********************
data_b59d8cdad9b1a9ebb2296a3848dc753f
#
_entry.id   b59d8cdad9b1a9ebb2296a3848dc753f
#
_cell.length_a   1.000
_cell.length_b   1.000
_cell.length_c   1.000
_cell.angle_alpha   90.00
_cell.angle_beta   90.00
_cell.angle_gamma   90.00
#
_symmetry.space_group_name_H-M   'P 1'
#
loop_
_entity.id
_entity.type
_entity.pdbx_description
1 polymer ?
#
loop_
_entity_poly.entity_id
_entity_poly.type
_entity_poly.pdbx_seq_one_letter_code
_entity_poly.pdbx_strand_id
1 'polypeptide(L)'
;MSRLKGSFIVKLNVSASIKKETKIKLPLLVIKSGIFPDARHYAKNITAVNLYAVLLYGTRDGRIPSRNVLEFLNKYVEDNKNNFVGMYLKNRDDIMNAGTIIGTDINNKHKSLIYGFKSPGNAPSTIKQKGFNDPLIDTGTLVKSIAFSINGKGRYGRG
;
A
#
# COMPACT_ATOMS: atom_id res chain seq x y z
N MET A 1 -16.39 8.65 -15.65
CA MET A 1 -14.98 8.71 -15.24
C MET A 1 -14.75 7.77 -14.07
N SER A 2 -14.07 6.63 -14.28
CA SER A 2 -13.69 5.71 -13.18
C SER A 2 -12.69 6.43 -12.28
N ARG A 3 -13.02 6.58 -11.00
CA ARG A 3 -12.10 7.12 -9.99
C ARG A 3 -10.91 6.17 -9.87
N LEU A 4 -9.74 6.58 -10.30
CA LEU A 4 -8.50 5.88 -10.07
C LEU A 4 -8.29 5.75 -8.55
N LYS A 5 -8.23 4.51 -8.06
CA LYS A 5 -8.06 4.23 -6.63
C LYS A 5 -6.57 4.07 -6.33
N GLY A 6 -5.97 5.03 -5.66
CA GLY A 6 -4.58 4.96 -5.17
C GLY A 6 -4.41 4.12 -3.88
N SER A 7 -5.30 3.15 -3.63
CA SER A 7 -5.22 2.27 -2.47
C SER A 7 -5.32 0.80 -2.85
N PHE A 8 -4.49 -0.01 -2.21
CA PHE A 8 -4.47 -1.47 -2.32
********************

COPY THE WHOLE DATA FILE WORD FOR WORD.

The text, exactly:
data_b59d8cdad9b1a9ebb2296a3848dc753f
#
_entry.id   b59d8cdad9b1a9ebb2296a3848dc753f
#
_cell.length_a   1.000
_cell.length_b   1.000
_cell.length_c   1.000
_cell.angle_alpha   90.00
_cell.angle_beta   90.00
_cell.angle_gamma   90.00
#
_symmetry.space_group_name_H-M   'P 1'
#
loop_
_entity.id
_entity.type
_entity.pdbx_description
1 polymer ?
#
loop_
_entity_poly.entity_id
_entity_poly.type
_entity_poly.pdbx_seq_one_letter_code
_entity_poly.pdbx_strand_id
1 'polypeptide(L)'
;MSRLKGSFIVKLNVSASIKKETKIKLPLLVIKSGIFPDARHYAKNITAVNLYAVLLYGTRDGRIPSRNVLEFLNKYVEDNKNNFVGMYLKNRDDIMNAGTIIGTDINNKHKSLIYGFKSPGNAPSTIKQKGFNDPLIDTGTLVKSIAFSINGKGRYGRG
;
A
#
# COMPACT_ATOMS: atom_id res chain seq x y z
N MET A 1 -16.39 8.65 -15.65
CA MET A 1 -14.98 8.71 -15.24
C MET A 1 -14.75 7.77 -14.07
N SER A 2 -14.07 6.63 -14.28
CA SER A 2 -13.69 5.71 -13.18
C SER A 2 -12.69 6.43 -12.28
N ARG A 3 -13.02 6.58 -11.00
CA ARG A 3 -12.10 7.12 -9.99
C ARG A 3 -10.91 6.17 -9.87
N LEU A 4 -9.74 6.58 -10.30
CA LEU A 4 -8.50 5.88 -10.07
C LEU A 4 -8.29 5.75 -8.55
N LYS A 5 -8.23 4.51 -8.06
CA LYS A 5 -8.06 4.23 -6.63
C LYS A 5 -6.57 4.07 -6.33
N GLY A 6 -5.97 5.03 -5.66
CA GLY A 6 -4.58 4.96 -5.17
C GLY A 6 -4.41 4.12 -3.88
N SER A 7 -5.30 3.15 -3.63
CA SER A 7 -5.22 2.27 -2.47
C SER A 7 -5.32 0.80 -2.85
N PHE A 8 -4.49 -0.01 -2.21
CA PHE A 8 -4.47 -1.47 -2.32